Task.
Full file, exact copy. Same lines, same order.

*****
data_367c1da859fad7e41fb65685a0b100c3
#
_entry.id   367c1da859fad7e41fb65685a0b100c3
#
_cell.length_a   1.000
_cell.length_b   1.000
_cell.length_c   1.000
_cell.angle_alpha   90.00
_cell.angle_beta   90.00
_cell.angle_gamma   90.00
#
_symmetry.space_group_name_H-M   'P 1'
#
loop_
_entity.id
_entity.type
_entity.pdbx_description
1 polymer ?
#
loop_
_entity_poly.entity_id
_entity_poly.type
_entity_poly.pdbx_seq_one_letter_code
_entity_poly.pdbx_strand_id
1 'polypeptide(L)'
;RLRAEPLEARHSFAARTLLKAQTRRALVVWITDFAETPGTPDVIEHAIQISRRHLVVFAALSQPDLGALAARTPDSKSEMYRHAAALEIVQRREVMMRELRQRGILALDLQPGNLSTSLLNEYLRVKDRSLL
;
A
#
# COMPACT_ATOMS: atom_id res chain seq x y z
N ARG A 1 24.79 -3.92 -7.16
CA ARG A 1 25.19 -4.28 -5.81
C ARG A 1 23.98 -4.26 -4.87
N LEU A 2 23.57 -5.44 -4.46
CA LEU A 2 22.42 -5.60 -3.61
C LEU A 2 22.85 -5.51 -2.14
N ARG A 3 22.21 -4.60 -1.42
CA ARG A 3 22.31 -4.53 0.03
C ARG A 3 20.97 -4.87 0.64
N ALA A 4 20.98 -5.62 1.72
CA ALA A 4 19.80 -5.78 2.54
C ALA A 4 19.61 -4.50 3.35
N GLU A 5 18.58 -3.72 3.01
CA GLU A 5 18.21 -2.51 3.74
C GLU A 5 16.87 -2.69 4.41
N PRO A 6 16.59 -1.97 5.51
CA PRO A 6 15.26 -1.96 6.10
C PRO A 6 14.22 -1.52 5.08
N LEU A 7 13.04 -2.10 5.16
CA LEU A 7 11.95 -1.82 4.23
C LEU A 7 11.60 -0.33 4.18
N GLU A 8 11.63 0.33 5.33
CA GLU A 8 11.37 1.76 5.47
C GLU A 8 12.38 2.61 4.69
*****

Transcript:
data_367c1da859fad7e41fb65685a0b100c3
#
_entry.id   367c1da859fad7e41fb65685a0b100c3
#
_cell.length_a   1.000
_cell.length_b   1.000
_cell.length_c   1.000
_cell.angle_alpha   90.00
_cell.angle_beta   90.00
_cell.angle_gamma   90.00
#
_symmetry.space_group_name_H-M   'P 1'
#
loop_
_entity.id
_entity.type
_entity.pdbx_description
1 polymer ?
#
loop_
_entity_poly.entity_id
_entity_poly.type
_entity_poly.pdbx_seq_one_letter_code
_entity_poly.pdbx_strand_id
1 'polypeptide(L)'
;RLRAEPLEARHSFAARTLLKAQTRRALVVWITDFAETPGTPDVIEHAIQISRRHLVVFAALSQPDLGALAARTPDSKSEMYRHAAALEIVQRREVMMRELRQRGILALDLQPGNLSTSLLNEYLRVKDRSLL
;
A
#
# COMPACT_ATOMS: atom_id res chain seq x y z
N ARG A 1 24.79 -3.92 -7.16
CA ARG A 1 25.19 -4.28 -5.81
C ARG A 1 23.98 -4.26 -4.87
N LEU A 2 23.57 -5.44 -4.46
CA LEU A 2 22.42 -5.60 -3.61
C LEU A 2 22.85 -5.51 -2.14
N ARG A 3 22.21 -4.60 -1.42
CA ARG A 3 22.31 -4.53 0.03
C ARG A 3 20.97 -4.87 0.64
N ALA A 4 20.98 -5.62 1.72
CA ALA A 4 19.80 -5.78 2.54
C ALA A 4 19.61 -4.50 3.35
N GLU A 5 18.58 -3.72 3.01
CA GLU A 5 18.21 -2.51 3.74
C GLU A 5 16.87 -2.69 4.41
N PRO A 6 16.59 -1.97 5.51
CA PRO A 6 15.26 -1.96 6.10
C PRO A 6 14.22 -1.52 5.08
N LEU A 7 13.04 -2.10 5.16
CA LEU A 7 11.95 -1.82 4.23
C LEU A 7 11.60 -0.33 4.18
N GLU A 8 11.63 0.33 5.33
CA GLU A 8 11.37 1.76 5.47
C GLU A 8 12.38 2.61 4.69